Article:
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Friday, February 1, 2013

Daily Writing Practices To Die For: Famous Writers Share Their Methods

In honor of the recently released Kurt Vonnegut: Letters, Brain Pickings did a feature on the daily routines of famous writers. With excerpts of wisdom from  Ray Bradbury, Jack Kerouac, Ernest Hemingway, and many others, it's clear that brilliance manifests itself in a myriad of ways. 

It was hard to pick our favorites, but Joan Didion's daily writing practice seems to be very effective. Joan said,
"I need an hour alone before dinner, with a drink, to go over what I’ve done that day. I can’t do it late in the afternoon because I’m too close to it. Also, the drink helps. It removes me from the pages. So I spend this hour taking things out and putting other things in. Then I start the next day by redoing all of what I did the day before, following these evening notes. When I’m really working I don’t like to go out or have anybody to dinner, because then I lose the hour. If I don’t have the hour, and start the next day with just some bad pages and nowhere to go, I’m in low spirits."
Did you know that Ernest Hemingway wrote while standing? In a Paris Review interview, George Plimpton wrote Hemingway "stands in a pair of his oversized loafers on the worn skin of a lesser kudu—the typewriter and the reading board chest-high opposite him."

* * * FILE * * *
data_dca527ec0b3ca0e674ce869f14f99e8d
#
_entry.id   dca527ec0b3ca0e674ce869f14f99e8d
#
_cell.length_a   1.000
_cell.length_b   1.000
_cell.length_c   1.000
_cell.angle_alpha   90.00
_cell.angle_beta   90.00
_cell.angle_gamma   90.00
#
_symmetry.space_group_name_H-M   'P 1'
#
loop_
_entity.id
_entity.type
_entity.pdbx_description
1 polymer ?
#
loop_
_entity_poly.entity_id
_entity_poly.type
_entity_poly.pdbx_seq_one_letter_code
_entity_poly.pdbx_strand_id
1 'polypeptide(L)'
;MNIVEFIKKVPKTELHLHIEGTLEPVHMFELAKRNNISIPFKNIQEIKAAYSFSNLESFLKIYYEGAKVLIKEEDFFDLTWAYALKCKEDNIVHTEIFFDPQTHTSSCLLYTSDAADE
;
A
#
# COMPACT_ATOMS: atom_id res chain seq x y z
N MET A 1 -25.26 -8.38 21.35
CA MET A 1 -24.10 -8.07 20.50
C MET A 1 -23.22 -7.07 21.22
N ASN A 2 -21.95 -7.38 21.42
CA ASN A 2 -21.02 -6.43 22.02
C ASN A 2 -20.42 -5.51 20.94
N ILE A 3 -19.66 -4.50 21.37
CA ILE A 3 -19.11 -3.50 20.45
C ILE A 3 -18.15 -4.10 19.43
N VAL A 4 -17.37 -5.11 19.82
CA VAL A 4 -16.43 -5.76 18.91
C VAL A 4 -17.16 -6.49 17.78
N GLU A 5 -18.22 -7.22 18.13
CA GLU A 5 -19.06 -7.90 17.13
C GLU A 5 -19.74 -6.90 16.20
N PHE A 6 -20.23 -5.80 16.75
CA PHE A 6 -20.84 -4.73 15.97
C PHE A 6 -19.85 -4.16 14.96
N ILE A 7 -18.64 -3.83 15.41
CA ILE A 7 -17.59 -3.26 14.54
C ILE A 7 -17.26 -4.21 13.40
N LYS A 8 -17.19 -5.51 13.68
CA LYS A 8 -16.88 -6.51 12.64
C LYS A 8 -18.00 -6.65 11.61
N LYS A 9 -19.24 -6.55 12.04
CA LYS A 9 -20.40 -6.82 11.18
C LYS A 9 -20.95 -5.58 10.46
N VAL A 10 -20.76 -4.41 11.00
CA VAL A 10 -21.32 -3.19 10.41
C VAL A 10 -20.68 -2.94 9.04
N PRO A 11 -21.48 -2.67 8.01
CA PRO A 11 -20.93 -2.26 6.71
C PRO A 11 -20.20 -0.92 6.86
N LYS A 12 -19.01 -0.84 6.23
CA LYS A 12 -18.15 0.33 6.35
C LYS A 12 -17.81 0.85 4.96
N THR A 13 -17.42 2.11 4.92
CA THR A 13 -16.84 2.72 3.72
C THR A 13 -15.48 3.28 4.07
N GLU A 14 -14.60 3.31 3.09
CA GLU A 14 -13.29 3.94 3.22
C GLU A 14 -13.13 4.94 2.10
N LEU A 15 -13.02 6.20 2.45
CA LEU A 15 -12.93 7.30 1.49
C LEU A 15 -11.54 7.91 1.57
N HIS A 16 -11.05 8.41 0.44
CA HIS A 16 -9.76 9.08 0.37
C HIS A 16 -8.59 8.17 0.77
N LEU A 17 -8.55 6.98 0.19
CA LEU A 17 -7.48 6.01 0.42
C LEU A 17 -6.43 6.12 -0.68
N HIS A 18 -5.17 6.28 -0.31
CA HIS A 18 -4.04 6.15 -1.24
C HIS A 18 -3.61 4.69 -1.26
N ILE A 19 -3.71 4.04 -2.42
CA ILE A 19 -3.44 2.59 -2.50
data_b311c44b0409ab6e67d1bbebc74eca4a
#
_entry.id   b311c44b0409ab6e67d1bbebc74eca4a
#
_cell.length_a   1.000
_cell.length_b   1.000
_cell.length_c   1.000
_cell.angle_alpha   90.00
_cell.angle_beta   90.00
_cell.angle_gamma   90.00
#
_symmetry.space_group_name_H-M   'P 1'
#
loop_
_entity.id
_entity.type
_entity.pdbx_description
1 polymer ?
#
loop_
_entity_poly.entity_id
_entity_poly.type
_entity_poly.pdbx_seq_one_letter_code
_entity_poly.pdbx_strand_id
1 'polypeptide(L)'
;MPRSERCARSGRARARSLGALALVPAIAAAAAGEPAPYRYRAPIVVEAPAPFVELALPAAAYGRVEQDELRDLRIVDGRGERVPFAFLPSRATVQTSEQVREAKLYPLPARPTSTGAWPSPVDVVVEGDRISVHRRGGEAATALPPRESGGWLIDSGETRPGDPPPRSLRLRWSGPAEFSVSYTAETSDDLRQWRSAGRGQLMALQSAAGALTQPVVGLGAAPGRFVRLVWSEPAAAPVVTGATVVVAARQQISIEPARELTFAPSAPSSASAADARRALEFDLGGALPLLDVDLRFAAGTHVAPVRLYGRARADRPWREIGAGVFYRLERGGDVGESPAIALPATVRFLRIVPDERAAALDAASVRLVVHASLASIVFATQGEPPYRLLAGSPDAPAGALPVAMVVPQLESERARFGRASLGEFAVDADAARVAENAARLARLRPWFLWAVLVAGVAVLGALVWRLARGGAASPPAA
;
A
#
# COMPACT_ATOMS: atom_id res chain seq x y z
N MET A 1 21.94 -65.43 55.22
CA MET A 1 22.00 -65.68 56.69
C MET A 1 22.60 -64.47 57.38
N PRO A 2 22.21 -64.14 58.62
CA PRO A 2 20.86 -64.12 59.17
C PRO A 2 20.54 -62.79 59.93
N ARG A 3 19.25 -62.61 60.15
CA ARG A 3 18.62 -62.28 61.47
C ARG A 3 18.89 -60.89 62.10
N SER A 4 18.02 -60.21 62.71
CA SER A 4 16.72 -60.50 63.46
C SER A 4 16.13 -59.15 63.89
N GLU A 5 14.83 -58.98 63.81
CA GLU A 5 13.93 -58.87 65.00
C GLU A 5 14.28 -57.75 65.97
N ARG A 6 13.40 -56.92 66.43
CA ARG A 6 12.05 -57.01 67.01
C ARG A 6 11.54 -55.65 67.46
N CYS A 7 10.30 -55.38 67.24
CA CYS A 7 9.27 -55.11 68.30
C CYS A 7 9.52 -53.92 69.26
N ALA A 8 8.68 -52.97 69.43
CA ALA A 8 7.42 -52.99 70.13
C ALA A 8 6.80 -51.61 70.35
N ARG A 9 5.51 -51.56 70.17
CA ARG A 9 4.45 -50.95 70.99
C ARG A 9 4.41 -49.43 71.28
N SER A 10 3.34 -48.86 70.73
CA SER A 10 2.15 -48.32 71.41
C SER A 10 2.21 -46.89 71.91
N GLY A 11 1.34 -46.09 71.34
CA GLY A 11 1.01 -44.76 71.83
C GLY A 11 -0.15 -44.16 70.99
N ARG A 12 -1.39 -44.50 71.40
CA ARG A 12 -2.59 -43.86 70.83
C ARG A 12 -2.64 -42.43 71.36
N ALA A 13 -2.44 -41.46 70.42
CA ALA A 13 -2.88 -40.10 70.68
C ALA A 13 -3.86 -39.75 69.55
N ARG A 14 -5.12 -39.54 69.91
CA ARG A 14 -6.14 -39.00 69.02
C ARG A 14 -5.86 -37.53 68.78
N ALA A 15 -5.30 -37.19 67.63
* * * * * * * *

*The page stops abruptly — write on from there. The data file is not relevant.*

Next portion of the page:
And it seems that Founding Father Benjamin Franklin may have had the nation's first case of OCD:

Writing Pad student Courtney Kocak has an adrenaline-based writing practice similar to Susan Sontag. Susan said,
"I write in spurts. I write when I have to because the pressure builds up and I feel enough confidence that something has matured in my head and I can write it down. But once something is really under way, I don’t want to do anything else. I don’t go out, much of the time I forget to eat, I sleep very little. It’s a very undisciplined way of working and makes me not very prolific. But I’m too interested in many other things."
So what about you, how do you achieve peak performance? Do you write during the quiet hours of the morning or do you respond better to the darkness of the night? Are you regular as clockwork or are you the type to let your ideas marinate until they're nice and juicy?

Carefully consider your own writing process. In a perfect world, what are your most ideal writing circumstances? Tell us in the comments below about your writing practice and what helps and/or hinders your creative flow.

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